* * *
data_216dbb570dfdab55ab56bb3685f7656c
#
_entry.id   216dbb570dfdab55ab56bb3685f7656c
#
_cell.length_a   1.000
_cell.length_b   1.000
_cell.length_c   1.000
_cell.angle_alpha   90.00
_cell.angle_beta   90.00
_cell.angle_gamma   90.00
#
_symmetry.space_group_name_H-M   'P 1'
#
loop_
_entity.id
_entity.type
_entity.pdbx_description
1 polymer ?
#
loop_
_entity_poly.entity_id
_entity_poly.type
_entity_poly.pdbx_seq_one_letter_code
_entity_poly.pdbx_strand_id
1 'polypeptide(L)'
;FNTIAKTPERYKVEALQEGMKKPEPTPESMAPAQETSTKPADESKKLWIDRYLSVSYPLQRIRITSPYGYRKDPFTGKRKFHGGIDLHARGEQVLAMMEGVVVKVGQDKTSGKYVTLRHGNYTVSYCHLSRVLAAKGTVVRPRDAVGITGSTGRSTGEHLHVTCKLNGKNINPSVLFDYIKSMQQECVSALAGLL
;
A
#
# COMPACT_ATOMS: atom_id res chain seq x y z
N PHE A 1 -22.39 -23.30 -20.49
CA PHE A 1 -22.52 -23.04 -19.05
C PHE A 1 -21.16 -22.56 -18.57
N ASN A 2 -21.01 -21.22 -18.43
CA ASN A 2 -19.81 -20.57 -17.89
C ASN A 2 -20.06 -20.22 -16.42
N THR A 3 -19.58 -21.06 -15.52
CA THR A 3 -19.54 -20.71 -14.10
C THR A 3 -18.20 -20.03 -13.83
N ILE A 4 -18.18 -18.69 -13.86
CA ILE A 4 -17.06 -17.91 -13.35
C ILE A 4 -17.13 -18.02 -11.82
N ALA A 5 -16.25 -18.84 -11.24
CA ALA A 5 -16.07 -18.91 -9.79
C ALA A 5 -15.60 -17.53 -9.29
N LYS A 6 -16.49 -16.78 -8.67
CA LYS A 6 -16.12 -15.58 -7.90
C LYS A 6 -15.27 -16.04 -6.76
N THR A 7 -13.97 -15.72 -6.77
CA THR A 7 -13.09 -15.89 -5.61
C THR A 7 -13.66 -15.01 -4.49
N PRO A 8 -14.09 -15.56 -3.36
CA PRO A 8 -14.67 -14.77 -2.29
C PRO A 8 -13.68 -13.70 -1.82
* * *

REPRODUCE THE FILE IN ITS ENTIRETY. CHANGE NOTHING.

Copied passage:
data_216dbb570dfdab55ab56bb3685f7656c
#
_entry.id   216dbb570dfdab55ab56bb3685f7656c
#
_cell.length_a   1.000
_cell.length_b   1.000
_cell.length_c   1.000
_cell.angle_alpha   90.00
_cell.angle_beta   90.00
_cell.angle_gamma   90.00
#
_symmetry.space_group_name_H-M   'P 1'
#
loop_
_entity.id
_entity.type
_entity.pdbx_description
1 polymer ?
#
loop_
_entity_poly.entity_id
_entity_poly.type
_entity_poly.pdbx_seq_one_letter_code
_entity_poly.pdbx_strand_id
1 'polypeptide(L)'
;FNTIAKTPERYKVEALQEGMKKPEPTPESMAPAQETSTKPADESKKLWIDRYLSVSYPLQRIRITSPYGYRKDPFTGKRKFHGGIDLHARGEQVLAMMEGVVVKVGQDKTSGKYVTLRHGNYTVSYCHLSRVLAAKGTVVRPRDAVGITGSTGRSTGEHLHVTCKLNGKNINPSVLFDYIKSMQQECVSALAGLL
;
A
#
# COMPACT_ATOMS: atom_id res chain seq x y z
N PHE A 1 -22.39 -23.30 -20.49
CA PHE A 1 -22.52 -23.04 -19.05
C PHE A 1 -21.16 -22.56 -18.57
N ASN A 2 -21.01 -21.22 -18.43
CA ASN A 2 -19.81 -20.57 -17.89
C ASN A 2 -20.06 -20.22 -16.42
N THR A 3 -19.58 -21.06 -15.52
CA THR A 3 -19.54 -20.71 -14.10
C THR A 3 -18.20 -20.03 -13.83
N ILE A 4 -18.18 -18.69 -13.86
CA ILE A 4 -17.06 -17.91 -13.35
C ILE A 4 -17.13 -18.02 -11.82
N ALA A 5 -16.25 -18.84 -11.24
CA ALA A 5 -16.07 -18.91 -9.79
C ALA A 5 -15.60 -17.53 -9.29
N LYS A 6 -16.49 -16.78 -8.67
CA LYS A 6 -16.12 -15.58 -7.90
C LYS A 6 -15.27 -16.04 -6.76
N THR A 7 -13.97 -15.72 -6.77
CA THR A 7 -13.09 -15.89 -5.61
C THR A 7 -13.66 -15.01 -4.49
N PRO A 8 -14.09 -15.56 -3.36
CA PRO A 8 -14.67 -14.77 -2.29
C PRO A 8 -13.68 -13.70 -1.82